Less than a month ago, Cargill Meat Solutions announced their ground beef was contaminated with E. Coli for the second time, and unfortunately, not only did it cause illnesses, it resulted in one death.
While that situation seems to be under control now, another massive recall has cropped up this week.
On October 4, the United States Department of Agriculture (USDA) issued one of the biggest meat recalls of the year.
Here's what you need to know
According to the federal organization, more than 6.5 million pounds of meat manufactured by JBS Tolleson Inc. may be potentially linked to a nationwide salmonella outbreak.
The Food Safety and Inspection Service (FSIS) branch of the USDA has determined that these products are the "probable source" of the 57 cases of salmonella reported in 16 states between August 5 and September 6.
The Arizona-based company shipped "various raw, non-intact beef products," including ground beef and burgers, to retailers all over the country that sold them under different brand names, including Walmart, Cedar River Farms Natural Beef, Showcase, and JBS Generic.
"FSIS is concerned that some product may be frozen and in consumers' freezers," read the announcement.
The recalled products, which were packaged between July 26 and September 7, have a USDA inspection mark with the establishment number "EST.267" printed on the packaging.
If you have any meat products that fit this description, you're urged to throw them away or return them to where you purchased them.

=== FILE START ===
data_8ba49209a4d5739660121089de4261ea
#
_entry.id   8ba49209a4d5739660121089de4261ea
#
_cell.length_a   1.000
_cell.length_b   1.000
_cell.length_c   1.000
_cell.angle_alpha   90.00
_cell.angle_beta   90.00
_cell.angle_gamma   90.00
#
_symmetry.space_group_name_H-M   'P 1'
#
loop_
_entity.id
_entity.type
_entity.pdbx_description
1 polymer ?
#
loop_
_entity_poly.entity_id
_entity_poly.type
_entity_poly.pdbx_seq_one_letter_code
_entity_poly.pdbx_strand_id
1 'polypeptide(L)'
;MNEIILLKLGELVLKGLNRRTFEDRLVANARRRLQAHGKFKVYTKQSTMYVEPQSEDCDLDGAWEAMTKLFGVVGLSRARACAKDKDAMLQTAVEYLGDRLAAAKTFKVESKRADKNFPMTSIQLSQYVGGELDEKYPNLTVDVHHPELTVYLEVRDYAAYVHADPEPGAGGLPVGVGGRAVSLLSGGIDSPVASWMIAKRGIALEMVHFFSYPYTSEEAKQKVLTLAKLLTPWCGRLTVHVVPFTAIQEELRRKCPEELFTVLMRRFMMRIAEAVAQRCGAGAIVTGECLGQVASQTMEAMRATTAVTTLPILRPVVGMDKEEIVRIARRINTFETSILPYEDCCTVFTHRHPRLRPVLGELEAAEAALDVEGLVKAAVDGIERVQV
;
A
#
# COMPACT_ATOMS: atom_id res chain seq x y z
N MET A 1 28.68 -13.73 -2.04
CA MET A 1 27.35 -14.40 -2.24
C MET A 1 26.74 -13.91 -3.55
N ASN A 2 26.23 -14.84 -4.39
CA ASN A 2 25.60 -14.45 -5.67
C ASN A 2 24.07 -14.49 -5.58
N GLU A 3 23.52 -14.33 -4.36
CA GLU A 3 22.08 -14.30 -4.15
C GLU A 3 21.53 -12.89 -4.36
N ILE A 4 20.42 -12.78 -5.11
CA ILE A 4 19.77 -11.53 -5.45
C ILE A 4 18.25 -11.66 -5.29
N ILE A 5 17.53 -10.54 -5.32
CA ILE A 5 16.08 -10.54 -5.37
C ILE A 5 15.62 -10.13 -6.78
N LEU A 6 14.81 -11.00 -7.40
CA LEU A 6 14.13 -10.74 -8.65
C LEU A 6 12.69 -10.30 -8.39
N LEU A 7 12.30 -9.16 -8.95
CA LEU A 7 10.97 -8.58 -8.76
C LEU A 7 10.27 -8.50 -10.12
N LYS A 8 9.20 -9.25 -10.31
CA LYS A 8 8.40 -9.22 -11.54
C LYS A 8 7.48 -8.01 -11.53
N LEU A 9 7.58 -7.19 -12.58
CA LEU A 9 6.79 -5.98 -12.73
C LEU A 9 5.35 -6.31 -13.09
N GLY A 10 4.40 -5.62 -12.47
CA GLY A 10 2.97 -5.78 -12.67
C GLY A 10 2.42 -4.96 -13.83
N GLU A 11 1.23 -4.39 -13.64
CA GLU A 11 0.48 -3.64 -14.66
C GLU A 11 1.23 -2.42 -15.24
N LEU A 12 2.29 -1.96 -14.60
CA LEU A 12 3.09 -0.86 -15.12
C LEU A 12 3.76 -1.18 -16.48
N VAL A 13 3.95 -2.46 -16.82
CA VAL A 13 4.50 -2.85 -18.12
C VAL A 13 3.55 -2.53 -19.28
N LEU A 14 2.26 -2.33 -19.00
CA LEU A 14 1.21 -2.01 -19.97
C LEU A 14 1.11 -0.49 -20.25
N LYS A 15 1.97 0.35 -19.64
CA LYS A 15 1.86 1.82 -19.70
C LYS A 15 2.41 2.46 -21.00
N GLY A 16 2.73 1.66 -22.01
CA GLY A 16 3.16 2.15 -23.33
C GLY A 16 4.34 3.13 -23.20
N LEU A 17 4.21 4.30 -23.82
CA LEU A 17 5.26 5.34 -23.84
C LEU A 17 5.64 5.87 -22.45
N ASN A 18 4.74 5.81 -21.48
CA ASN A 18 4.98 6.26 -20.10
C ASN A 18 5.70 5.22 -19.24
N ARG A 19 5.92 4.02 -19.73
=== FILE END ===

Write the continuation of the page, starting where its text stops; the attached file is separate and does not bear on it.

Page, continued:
Symptoms to watch for
Salmonella's symptoms usually start 12 to 72 hours after a person eats food contaminated with the dangerous bacteria, according to the Mayo Clinic.
Diarrhea, cramps, fever that spans several days, nausea, bloody stools, chills, headache, and vomiting are all characteristics of the food-borne illness.
Many of these signs will last for up to a week, but diarrhea may persist, which usually becomes a cause for hospitalization.
Babies, the elderly, and those with weakened immune systems are at a higher risk of experiencing severe illness.
If you suspect that you or a member of your family has eaten recalled meat, you should monitor the symptoms and contact your health care provider right away.
As a rule of thumb, use a meat thermometer to check the internal temperature of meat you're cooking. Make sure it reaches at least 160 degrees Fahrenheit in order to eliminate bacteria that could cause illness.
"The only way to confirm that ground beef or other cuts of beef are cooked to a temperature high enough to kill harmful bacteria is to use a food thermometer that measures internal temperature," says the USDA.